UMB OSC group at conference on Inequality, Institutions and Organizations in Vancouver

By Ed Carberry, David Levy, Banu Ozkazanc-Pan, Suhaib Riaz, Mary Still.

The Organizations and Social Change (OSC) research group at UMass-Boston had a strong presence at a recently held conference on “Inequality, Institutions and Organizations” at Simon Fraser University, Vancouver. The conference was organized by John Amis (Memphis), Tom Lawrence (Simon Fraser) and Kamal Munir (Cambridge) and featured guest discussants such as Jerry Davis (Michigan), Steve Barley (Stanford) and Pam Tolbert (Cornell) among others.

Research related to inequality comprises a key area of interest for several scholars in the OSC group at UMass-Boston and their strong presence at Vancouver highlighted their various ongoing projects. The UMB OSC group had the highest number of participants from any one institution and they were also amongst those called upon to summarize the work in their respective streams.

Ed Carberry (co-author: Edward Zajac) presented a paper on how executive compensation has changed since the collapse of Enron.  Analyzing a longitudinal dataset of 1,500 publicly traded firms, this paper assesses the influence of shareholder activism and negative media criticism on the value of executive compensation over the last ten years. The analysis focuses not only on how these pressures influenced the value of compensation, but also on how CEO power influenced responses to these pressures. The findings reveal that executives in firms in which CEOs had more power over their boards of directors received higher levels of compensation than those with less powerful CEOs, and that this power was resilient in the face of external challenges from shareholders and the media. However, in firms where CEOs had less power, these same challenges were associated with lower levels of executive compensation.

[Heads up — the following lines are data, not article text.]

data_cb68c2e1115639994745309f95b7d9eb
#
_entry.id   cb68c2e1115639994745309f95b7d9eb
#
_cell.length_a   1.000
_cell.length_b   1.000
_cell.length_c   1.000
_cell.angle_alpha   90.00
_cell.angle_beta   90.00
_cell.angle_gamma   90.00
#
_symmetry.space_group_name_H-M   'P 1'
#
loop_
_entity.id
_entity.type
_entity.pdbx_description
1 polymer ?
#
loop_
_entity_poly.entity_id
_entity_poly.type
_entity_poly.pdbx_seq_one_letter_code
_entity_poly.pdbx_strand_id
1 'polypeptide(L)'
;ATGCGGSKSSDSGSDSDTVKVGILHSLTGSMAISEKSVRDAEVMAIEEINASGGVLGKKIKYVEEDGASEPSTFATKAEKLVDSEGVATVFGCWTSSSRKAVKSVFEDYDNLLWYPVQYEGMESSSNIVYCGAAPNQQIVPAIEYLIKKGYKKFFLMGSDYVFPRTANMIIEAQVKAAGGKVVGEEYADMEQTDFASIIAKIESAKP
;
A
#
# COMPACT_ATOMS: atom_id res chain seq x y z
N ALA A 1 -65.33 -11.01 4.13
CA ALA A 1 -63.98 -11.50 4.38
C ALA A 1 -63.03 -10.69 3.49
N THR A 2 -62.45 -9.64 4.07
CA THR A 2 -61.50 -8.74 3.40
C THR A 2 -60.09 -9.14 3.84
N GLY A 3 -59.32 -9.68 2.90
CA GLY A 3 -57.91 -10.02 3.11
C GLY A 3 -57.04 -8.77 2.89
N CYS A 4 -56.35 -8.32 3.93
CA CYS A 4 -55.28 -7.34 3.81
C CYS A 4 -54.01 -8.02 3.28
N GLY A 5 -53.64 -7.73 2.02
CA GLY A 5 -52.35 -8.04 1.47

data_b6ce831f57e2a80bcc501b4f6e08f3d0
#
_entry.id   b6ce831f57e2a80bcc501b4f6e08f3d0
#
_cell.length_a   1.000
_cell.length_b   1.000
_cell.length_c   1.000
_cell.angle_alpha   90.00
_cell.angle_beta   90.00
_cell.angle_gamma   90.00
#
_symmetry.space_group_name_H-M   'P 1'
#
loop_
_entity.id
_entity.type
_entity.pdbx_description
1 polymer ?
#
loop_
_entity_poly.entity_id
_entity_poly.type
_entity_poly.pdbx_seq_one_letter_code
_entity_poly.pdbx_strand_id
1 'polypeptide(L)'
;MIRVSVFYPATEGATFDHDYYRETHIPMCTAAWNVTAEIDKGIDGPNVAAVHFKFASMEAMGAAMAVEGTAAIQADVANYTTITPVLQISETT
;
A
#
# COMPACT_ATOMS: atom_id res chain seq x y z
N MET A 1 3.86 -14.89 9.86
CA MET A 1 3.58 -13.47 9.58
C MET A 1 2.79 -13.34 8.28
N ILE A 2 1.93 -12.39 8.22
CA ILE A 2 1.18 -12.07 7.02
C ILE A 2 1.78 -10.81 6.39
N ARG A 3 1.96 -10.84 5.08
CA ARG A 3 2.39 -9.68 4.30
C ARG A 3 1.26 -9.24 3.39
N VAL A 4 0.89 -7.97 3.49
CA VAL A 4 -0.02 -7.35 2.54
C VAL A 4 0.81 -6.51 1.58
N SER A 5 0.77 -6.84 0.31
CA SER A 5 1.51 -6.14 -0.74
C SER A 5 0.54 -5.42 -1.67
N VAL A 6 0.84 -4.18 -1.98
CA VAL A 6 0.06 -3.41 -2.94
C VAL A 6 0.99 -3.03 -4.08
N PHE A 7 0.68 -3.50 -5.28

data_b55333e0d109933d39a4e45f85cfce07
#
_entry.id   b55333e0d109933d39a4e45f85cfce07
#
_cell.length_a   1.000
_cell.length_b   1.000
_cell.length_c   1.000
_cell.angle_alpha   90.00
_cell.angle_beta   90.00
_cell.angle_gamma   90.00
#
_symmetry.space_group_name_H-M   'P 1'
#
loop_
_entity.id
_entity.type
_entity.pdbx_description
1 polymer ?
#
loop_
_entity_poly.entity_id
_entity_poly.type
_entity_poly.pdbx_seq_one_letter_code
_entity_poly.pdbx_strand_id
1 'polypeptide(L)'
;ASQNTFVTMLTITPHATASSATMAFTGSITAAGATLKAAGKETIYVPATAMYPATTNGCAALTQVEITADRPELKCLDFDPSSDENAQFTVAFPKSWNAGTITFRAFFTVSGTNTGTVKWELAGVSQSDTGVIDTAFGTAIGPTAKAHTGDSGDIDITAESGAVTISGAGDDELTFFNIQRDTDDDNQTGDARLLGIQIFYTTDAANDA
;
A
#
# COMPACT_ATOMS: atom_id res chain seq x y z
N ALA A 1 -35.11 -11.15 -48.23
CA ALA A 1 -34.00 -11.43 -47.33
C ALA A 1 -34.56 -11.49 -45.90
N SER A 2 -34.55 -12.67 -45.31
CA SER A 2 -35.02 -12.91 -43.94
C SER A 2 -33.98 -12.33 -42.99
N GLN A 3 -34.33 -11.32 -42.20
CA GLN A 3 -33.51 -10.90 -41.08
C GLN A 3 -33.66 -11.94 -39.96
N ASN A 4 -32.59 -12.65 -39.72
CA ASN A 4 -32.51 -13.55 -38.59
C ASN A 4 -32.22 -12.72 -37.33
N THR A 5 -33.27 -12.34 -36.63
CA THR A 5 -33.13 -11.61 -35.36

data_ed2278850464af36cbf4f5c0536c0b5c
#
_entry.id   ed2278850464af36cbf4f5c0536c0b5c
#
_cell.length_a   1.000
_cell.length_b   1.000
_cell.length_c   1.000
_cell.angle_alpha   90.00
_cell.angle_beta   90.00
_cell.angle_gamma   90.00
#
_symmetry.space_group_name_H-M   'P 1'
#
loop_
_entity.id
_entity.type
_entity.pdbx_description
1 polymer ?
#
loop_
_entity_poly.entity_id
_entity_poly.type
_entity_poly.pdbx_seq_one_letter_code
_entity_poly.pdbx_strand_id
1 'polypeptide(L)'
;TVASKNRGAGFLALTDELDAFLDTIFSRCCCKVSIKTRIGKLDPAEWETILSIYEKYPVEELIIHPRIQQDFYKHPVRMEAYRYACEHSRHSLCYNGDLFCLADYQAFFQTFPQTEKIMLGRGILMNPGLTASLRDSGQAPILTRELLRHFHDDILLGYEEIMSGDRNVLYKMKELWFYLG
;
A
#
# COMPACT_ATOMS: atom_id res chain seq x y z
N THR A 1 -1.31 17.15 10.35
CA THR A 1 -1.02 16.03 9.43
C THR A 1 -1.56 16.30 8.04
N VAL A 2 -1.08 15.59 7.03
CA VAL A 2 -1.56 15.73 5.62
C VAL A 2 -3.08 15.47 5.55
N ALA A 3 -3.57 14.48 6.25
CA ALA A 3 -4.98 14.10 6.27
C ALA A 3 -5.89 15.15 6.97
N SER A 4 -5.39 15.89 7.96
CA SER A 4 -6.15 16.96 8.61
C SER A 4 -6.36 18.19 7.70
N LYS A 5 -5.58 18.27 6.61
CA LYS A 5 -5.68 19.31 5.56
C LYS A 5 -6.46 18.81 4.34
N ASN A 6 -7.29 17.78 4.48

David Levy co-authored a paper with Hugh Willmott, Kamal Munir (who presented), and Ayaz Tanoli on the transformation of production systems in Pakistan’s apparel industry after the MFA quota regime was abolished in 1995. To reduce costs in the face of higher competition, Pakistani women were drafted into factories displacing male workers, and production shifted from skilled cottage-style system to a factory-based Fordist system. Traditional cultural and religious values in the region raised the promise that women entering the workforce would be low-wage and compliant, yet these same values presented hurdles to female workforce participation. Our exploration of this intersection of market and political power illustrates how cultural and economic pressures flow across global production networks and induce local nodes to reorganize. The paper draws from cultural political economy to appreciate how a new economic imaginary was invoked to advance a transition to a new production regime – requiring not just the whip of the global market but also a substantial cultural and social shift. The authors show how a somewhat unlikely alliance of local producers, government agencies, NGOs, and multilateral organizations tried to legitimize this transition by portraying the changes not just as essential economically but also as a project of modernization and female empowerment.